Moderate: 4-mile out and back, 1,100 feet of elevation change
The route from the top of Little Cottonwood Canyon to Lake Catherine is short, but steep at over 500 vertical feet per mile. The abundant wildflowers and views of magnificent Wasatch peaks will make the distance pass quickly. The hike may feel strenuous at times, but it’s one of the most accessible routes into the Wasatch's alpine terrain. The Cottonwood Canyons are part of the watershed, so no swimming or dogs are permitted on this hike.
Moderate: 7.7-mile out and back, 1,100 feet of elevation change
The hike to Ibantik Lake has a nice consistent grade, and once you’re up through Notch Pass the crowds dissipate and it feels like you’re deep in the wilderness even though you’re just a few miles from the car. If you have the energy to spare upon reaching the lake, you can scramble to the summit of Notch Mountain before cooling off with a swim in Ibantik Lake. Swimming and dogs are permitted.
Difficult: 7.5-mile out and back, 2,221 feet of elevation change
Starting from the south side of Little Cottonwood Canyon at the White Pine Trailhead, the trail to Red Pine Lake climbs up the mountain, steepening significantly in the last mile. The push to the top is more than worth the effort once you reach the large alpine lake. Thunder Mountain looms above to the east and the mid-to-late summer wildflower bloom is difficult to beat. Red Pine Lake is part of the watershed, so no dogs or swimming, and remember to camp at least 200 feet from the water’s edge.
Difficult: 6.9-mile out and back, 2,700 feet of elevation change
Beginning at the S-Turns in Big Cottonwood Canyon, switchback up through aspen trees and meadows before scrambling up rock and scree below Lake Blanche. Incredible views of the imposing Sundial Peak greet you at the water’s edge. Though the hike is quite popular during the day, especially mornings, people will clear out in the late afternoon and evening. Moose are frequently spotted along the way, so keep your eyes peeled. Don’t join them in the water, however, as Lake Blanche is part of the watershed. No dogs are permitted either.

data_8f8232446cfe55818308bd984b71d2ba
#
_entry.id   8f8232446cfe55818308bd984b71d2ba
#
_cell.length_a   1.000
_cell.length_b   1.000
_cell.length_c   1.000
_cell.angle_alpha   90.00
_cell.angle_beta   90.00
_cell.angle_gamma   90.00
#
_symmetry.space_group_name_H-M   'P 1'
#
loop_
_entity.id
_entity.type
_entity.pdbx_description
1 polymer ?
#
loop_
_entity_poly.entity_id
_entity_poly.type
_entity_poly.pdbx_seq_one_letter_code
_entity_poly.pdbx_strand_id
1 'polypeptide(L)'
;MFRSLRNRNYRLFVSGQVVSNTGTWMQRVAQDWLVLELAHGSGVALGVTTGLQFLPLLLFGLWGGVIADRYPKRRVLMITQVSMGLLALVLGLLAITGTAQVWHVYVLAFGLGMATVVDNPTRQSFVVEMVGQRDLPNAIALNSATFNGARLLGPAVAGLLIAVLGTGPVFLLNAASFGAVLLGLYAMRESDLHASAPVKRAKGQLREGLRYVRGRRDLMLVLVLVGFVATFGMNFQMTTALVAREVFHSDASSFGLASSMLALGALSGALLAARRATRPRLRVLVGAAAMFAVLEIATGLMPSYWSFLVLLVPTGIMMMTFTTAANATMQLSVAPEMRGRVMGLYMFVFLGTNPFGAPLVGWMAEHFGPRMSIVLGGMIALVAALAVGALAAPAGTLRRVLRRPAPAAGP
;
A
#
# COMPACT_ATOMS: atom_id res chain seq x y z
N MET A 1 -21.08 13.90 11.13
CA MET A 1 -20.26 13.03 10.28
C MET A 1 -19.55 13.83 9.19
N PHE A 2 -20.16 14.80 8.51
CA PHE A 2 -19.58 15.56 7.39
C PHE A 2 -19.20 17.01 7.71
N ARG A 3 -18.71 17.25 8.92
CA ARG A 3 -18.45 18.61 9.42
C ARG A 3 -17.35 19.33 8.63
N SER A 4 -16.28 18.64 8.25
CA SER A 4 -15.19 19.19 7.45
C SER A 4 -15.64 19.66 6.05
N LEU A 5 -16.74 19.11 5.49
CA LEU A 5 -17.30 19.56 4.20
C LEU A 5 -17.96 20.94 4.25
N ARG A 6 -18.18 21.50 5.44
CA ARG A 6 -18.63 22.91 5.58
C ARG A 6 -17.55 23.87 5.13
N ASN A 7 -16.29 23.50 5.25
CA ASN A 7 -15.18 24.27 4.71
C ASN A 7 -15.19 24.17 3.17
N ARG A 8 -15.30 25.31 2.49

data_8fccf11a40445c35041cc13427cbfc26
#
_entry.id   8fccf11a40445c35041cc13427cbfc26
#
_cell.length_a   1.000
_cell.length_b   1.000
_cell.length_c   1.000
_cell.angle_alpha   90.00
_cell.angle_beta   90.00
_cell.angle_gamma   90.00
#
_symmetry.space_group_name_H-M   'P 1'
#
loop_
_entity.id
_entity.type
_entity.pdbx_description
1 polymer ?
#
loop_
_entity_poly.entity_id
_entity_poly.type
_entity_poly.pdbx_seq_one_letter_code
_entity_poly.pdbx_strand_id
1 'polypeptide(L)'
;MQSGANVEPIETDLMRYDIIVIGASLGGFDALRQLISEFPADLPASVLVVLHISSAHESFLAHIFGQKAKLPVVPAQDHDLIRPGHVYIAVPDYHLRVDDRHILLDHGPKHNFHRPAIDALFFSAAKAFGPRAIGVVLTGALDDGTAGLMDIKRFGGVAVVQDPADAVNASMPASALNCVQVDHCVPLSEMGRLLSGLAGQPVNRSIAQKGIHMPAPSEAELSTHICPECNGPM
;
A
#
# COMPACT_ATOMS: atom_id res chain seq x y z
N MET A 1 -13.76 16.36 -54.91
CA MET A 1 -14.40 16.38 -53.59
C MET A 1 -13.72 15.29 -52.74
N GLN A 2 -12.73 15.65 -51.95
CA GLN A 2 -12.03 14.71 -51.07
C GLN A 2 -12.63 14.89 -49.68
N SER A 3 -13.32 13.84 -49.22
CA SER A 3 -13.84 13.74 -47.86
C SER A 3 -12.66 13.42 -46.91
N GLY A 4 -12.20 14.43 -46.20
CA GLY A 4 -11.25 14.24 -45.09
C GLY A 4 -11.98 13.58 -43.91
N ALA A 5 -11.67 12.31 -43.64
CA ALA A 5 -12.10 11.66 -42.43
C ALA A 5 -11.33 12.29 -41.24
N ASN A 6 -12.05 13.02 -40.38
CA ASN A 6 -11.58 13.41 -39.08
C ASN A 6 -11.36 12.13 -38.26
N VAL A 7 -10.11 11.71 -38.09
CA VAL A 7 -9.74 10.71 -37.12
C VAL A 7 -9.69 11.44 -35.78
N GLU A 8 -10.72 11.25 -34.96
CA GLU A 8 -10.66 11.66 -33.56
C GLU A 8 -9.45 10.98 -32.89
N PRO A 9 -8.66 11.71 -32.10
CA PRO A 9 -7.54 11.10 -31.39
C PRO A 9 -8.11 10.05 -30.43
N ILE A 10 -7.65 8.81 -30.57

Difficult: 8-mile out and back, 2,381 feet of elevation change
The Stansbury Mountains in the Deseret Peak Wilderness are an oft-overlooked gem near Salt Lake City. The South Willow Lake Trail winds steeply from the Loop Campground through gorgeous scenery to the lake below the Deseret Peak ridgeline. Like the other routes listed in this section, the hike to South Willow Lake requires some decent effort, but if the kids are experienced hikers it’s nothing they can’t handle. In addition to views of the high mountain cirques, you’ll be treated to panoramas of Tooele Valley and the Great Salt Lake. Dogs are permitted on leash.